Canada’s oil sands are the greatest contributor to the country’s oil and gas sector emissions, making up 72 million tonnes of carbon dioxide equivalent (t CO2e) of the sector’s 180 million t CO2e total.

This brief finds that Canada’s major existing oil sands projects are resilient to a decline in oil prices, and are therefore “locked in.” Furthermore, continued production of the oil sands has climate consequences, as doing so may lead to an oversupply of oil in global markets, thereby making the low-carbon transition more difficult outside Canada, and undermining global climate action.

A large power shovel excavates sand loaded with heavy oil from an Alberta oil sands open pit mine near Fort McMurray, Canada. Photo: dan_prat / Getty Images.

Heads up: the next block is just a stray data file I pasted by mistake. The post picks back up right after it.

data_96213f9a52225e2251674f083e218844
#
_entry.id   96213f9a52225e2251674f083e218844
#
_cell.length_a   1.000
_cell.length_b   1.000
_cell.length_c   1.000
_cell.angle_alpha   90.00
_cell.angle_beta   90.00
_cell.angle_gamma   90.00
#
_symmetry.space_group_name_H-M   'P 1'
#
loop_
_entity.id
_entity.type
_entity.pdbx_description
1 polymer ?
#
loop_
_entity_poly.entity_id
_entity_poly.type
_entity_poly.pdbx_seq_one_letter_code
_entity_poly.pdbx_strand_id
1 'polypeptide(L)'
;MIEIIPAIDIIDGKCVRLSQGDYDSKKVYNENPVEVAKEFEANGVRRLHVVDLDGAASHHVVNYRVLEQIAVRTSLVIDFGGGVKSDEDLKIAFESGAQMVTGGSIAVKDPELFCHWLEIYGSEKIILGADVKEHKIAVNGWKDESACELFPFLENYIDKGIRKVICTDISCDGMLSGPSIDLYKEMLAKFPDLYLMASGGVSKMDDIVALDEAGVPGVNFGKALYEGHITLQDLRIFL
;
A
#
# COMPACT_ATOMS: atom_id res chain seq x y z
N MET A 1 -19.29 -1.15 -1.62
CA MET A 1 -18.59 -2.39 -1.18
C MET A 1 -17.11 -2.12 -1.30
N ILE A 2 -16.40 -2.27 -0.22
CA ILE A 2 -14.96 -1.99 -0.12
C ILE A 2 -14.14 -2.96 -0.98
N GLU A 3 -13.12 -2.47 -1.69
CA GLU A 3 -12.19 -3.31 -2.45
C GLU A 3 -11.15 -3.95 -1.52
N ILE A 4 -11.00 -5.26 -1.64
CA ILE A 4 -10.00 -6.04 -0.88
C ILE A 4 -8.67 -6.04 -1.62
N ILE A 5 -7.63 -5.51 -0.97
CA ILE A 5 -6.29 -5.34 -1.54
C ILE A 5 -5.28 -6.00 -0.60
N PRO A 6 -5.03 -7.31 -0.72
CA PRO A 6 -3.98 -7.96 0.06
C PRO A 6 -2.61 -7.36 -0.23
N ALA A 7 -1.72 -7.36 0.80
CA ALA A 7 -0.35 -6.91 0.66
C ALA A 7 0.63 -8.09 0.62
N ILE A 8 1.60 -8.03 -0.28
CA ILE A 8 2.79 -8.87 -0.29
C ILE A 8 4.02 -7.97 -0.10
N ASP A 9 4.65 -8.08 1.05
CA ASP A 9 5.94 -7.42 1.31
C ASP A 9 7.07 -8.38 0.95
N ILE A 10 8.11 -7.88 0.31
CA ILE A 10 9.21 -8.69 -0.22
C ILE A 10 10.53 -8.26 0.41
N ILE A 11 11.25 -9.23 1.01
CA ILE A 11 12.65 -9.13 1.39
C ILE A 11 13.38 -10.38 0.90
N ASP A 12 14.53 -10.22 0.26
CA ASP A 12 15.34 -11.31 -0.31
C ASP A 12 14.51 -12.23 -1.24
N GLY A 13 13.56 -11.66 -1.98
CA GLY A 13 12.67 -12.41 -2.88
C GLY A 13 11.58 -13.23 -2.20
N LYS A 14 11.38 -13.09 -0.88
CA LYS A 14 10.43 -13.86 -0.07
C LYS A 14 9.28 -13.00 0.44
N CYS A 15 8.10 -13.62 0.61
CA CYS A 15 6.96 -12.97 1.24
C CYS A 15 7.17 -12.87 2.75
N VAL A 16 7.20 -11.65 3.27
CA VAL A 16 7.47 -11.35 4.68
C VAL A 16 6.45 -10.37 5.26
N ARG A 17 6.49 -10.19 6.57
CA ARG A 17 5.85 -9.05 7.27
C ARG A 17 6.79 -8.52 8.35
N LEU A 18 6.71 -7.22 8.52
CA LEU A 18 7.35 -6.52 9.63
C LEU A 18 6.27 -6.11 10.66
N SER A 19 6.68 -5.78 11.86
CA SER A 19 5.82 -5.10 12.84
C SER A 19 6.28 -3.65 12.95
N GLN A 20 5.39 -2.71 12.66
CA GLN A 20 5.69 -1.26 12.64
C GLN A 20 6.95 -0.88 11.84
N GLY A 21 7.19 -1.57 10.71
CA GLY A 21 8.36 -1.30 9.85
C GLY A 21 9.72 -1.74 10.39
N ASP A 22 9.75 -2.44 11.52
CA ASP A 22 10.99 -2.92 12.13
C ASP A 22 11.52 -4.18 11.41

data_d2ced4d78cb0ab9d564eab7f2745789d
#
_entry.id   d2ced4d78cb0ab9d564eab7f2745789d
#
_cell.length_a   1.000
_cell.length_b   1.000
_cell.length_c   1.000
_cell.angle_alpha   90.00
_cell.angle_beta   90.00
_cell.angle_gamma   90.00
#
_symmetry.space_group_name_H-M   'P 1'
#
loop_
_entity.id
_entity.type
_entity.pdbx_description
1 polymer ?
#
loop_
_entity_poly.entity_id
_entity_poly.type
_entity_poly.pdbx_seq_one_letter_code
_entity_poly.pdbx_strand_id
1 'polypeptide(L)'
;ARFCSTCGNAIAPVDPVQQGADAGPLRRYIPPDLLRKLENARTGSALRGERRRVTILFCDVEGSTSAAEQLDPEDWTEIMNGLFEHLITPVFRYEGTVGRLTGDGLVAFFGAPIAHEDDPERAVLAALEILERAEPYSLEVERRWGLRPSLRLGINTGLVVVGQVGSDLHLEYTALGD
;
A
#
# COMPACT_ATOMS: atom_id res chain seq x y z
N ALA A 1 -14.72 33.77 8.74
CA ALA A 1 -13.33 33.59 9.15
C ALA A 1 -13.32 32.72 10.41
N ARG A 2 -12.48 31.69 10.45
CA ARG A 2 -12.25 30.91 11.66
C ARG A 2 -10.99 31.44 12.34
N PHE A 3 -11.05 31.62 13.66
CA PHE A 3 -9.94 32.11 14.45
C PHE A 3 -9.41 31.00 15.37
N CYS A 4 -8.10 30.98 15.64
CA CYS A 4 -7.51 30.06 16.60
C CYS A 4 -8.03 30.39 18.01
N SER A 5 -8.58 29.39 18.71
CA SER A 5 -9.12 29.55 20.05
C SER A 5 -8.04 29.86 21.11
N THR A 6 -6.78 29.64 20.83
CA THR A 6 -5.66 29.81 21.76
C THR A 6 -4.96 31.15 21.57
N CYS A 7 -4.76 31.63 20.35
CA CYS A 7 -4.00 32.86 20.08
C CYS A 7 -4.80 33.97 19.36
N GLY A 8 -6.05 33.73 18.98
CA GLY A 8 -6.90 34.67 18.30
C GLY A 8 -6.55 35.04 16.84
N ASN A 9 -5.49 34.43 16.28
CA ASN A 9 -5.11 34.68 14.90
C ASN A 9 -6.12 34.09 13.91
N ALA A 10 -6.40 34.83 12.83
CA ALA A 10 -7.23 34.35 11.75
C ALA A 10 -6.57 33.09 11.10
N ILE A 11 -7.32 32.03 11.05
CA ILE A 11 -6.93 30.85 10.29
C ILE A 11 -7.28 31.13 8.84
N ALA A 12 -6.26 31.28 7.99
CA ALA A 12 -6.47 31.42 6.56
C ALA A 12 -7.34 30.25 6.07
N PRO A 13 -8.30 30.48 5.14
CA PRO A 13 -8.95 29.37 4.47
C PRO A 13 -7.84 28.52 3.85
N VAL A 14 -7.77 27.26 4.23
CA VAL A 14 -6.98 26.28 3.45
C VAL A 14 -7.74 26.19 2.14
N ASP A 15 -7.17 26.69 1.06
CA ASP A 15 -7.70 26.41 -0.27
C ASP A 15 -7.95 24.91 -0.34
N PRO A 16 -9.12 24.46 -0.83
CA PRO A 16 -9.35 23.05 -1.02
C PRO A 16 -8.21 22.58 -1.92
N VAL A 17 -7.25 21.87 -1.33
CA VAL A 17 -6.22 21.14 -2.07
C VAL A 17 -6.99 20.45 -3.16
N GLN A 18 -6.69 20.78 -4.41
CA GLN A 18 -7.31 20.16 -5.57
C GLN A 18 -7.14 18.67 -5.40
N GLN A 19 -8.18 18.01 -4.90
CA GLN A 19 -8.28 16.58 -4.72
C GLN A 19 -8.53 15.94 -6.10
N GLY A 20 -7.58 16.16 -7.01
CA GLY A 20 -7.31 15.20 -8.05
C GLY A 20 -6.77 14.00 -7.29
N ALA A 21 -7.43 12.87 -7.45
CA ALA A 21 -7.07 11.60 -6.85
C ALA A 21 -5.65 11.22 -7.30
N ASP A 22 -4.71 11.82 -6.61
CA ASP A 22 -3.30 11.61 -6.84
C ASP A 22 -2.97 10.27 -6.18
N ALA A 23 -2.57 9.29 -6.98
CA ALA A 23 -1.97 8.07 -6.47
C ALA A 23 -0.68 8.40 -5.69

The paper first describes the economics of Canada’s oil resources – with a focus on the oil sands – and then describes how continued production affects the broader oil market. It finds that limiting the country’s oil production could have climate benefits as great – or greater – than the measures in Canada’s existing climate action plan, the Pan-Canadian Framework.

This brief closes with a discussion of possible policy approaches to managing Canada’s oil resources under a fixed carbon budget. These approaches deserve further research and consideration by policy-makers in Canada.